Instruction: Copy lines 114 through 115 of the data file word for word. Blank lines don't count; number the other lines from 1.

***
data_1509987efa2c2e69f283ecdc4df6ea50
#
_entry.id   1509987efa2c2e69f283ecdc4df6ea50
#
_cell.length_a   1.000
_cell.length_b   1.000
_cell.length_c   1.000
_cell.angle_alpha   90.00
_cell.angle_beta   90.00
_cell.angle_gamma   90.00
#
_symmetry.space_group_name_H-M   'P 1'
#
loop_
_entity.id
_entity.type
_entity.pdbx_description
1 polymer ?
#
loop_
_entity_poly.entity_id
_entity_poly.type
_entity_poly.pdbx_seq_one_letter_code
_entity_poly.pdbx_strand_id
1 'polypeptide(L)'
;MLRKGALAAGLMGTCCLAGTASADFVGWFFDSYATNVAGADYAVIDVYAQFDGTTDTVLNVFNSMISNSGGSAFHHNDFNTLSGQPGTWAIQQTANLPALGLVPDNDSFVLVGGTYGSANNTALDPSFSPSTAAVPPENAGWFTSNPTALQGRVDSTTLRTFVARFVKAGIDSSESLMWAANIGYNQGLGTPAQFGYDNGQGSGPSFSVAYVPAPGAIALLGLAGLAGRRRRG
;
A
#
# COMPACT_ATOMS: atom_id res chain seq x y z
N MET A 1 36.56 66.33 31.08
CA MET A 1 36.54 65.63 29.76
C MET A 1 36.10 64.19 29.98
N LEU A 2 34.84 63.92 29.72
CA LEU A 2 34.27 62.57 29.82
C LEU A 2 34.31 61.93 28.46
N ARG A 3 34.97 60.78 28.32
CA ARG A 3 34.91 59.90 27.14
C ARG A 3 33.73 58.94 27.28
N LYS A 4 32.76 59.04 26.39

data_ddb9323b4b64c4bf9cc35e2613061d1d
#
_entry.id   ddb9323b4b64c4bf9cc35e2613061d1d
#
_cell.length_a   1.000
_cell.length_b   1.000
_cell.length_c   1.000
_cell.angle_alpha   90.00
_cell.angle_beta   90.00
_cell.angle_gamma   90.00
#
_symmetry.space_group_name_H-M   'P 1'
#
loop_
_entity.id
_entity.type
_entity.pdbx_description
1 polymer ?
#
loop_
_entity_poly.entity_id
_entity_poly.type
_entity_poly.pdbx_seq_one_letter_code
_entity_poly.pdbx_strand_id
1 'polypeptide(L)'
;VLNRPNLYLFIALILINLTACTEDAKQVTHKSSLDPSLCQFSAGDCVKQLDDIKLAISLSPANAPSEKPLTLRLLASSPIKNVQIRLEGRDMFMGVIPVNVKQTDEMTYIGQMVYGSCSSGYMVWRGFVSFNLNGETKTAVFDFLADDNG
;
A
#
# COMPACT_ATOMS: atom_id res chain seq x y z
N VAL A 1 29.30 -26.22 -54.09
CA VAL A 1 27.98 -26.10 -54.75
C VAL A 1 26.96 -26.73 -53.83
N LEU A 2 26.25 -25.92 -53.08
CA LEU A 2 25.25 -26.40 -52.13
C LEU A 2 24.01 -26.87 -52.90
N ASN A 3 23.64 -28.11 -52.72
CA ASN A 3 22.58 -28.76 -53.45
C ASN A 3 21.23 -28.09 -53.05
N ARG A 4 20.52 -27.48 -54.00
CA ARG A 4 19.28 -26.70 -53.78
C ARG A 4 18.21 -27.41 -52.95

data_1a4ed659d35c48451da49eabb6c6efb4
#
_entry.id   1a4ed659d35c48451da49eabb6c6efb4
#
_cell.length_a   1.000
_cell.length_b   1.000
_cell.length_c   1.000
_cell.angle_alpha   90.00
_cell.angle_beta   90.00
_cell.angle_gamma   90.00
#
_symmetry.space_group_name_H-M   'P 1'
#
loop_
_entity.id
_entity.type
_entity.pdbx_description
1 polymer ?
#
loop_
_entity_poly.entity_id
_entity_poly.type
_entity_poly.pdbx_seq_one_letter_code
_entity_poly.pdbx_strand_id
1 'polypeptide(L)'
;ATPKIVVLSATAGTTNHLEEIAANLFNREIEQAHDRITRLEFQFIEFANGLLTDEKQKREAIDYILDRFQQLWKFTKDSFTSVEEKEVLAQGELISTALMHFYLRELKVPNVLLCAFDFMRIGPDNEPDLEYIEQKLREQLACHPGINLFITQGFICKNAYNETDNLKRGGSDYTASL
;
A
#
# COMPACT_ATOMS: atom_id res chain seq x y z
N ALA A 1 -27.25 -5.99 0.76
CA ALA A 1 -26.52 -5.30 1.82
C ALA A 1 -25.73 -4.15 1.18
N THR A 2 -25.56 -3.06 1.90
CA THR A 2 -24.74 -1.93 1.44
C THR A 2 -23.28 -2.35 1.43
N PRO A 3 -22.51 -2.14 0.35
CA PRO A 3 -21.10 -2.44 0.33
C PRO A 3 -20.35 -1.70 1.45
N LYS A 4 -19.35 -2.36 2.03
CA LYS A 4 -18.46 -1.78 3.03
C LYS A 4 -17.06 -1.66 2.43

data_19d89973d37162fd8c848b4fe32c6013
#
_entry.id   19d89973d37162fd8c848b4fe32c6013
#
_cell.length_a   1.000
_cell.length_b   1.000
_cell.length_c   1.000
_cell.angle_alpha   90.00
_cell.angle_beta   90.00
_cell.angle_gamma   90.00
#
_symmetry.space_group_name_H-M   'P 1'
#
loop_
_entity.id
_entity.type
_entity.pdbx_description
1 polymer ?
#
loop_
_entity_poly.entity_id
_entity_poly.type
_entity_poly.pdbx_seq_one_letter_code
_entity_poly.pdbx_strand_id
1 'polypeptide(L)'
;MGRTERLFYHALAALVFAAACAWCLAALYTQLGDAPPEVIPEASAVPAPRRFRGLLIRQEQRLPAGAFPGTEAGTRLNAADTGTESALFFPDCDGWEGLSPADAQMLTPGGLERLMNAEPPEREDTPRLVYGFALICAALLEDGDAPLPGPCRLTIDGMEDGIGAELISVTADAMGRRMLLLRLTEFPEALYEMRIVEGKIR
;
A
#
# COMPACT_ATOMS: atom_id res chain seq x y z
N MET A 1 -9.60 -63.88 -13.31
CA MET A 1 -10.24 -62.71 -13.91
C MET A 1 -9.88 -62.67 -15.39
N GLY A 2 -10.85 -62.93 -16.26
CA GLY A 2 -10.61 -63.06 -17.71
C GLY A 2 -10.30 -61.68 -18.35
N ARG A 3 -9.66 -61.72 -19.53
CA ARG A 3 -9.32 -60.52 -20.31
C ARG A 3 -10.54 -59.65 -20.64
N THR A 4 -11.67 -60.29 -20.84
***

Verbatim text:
CA ALA A 1 -26.52 -5.30 1.82
C ALA A 1 -25.73 -4.15 1.18